overgrown 514

This morning was my son's student-led conference where he showed me some work he has been doing over the past few months. As soon as he noticed me walk into his classroom, he tried hiding a smile. I doubt he knew I was coming to see him today. By the time I left, I could tell he was happy I was there.

He read to me a story he wrote about a cat in the forest that saw a monster. Though a short story, things did not end in a good way for the cat when he chose to open the door to his house after returning from the forest. As the last sentence of his story states: 'The cat let the monster in and the monster ate the cat.' I marveled at his thoughts and was transported to a time when I was not much older than him when I started to write my own stories.

When I was getting ready to leave, I asked my son's teacher whether Sage would get to advance to first grade next school year. She assured me he would and proceeded to tell me how the first thing he chooses to go to in the morning is the 'writing table' and how his handwriting, albeit filled with misspellings, is quite good.

Math is also a strong subject for Sage. His teacher explained to me what I noticed months ago when confronted with having to solve a math problem in alternate ways. He thinks outside the box and does not simply give any answer just to complete his homework. He wants to do a good job and takes pride in his work.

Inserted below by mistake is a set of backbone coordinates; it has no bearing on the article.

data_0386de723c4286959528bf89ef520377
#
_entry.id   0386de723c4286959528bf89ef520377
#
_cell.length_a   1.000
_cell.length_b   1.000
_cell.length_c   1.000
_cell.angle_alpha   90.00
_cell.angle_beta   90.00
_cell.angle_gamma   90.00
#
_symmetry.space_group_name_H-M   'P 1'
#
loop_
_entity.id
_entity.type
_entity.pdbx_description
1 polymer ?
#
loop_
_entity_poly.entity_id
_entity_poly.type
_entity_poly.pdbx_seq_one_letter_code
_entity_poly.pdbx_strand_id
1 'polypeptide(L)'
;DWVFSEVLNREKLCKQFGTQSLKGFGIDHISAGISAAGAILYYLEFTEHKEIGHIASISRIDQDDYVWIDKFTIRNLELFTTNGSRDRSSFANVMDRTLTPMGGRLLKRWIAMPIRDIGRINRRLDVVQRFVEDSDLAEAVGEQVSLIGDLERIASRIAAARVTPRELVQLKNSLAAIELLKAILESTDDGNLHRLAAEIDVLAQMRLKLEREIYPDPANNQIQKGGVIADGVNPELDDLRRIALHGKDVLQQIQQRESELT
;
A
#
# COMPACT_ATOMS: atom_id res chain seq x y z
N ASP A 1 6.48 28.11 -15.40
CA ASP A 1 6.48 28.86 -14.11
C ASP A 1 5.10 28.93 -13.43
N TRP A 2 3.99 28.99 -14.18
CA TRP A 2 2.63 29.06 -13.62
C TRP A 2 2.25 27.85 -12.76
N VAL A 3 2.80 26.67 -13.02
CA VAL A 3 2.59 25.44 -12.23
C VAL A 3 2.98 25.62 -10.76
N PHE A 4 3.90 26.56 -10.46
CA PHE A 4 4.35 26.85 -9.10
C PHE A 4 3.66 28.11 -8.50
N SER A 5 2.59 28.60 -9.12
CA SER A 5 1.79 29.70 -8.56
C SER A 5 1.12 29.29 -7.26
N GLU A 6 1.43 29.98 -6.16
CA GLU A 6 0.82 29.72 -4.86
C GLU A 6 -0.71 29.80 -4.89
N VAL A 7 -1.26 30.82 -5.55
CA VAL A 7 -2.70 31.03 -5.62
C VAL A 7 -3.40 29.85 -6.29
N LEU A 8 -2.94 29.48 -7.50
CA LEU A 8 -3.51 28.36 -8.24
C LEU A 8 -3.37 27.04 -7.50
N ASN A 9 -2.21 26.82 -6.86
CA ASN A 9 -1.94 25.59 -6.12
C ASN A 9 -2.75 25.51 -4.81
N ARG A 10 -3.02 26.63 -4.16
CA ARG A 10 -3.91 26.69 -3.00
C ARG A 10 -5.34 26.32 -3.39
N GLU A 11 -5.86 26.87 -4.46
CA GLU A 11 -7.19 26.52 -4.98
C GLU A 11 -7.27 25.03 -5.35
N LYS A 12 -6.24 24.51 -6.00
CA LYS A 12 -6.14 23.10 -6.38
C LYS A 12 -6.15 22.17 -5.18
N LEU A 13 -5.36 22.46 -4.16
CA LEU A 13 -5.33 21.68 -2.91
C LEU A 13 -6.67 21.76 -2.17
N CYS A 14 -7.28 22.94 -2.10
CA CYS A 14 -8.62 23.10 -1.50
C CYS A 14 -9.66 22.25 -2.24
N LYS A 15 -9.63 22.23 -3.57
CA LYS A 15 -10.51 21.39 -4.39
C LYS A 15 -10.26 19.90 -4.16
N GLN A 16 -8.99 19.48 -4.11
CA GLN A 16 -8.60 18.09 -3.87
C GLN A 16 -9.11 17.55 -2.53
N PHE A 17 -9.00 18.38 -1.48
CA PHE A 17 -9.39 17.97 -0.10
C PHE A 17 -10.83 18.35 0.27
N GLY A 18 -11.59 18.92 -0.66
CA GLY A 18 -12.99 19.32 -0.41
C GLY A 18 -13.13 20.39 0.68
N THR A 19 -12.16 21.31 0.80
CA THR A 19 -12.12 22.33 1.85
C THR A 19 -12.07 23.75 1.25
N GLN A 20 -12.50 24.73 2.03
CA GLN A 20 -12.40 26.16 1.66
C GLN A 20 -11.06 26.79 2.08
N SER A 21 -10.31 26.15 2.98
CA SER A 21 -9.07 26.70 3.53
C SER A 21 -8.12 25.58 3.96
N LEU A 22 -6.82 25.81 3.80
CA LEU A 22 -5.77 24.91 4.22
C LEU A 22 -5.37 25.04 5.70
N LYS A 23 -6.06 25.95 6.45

The progress he has made since the first few months of the school year has been significant. My son is now reading and writing but there is still the challenge of his somewhat incomprehensible speech. As his mother, I understand what he is saying but to others his words are not so clear.

In time, my son will overcome the challenge and gain clarity and control of his speech. Most important is his movement forward to success, towards the mastery of a skill he will one day possess. I am proud of how far he has come this year and enjoy watching all three of my children succeed in their young lives.

Next week is Cinnamon's conference and I look forward to seeing what she has accomplished this school year. Progression and growth are fascinating to observe at any age, but particularly at this stage in a child's life when their eyes are full of wonder and amazement. When curiosity abounds and everything seems possible.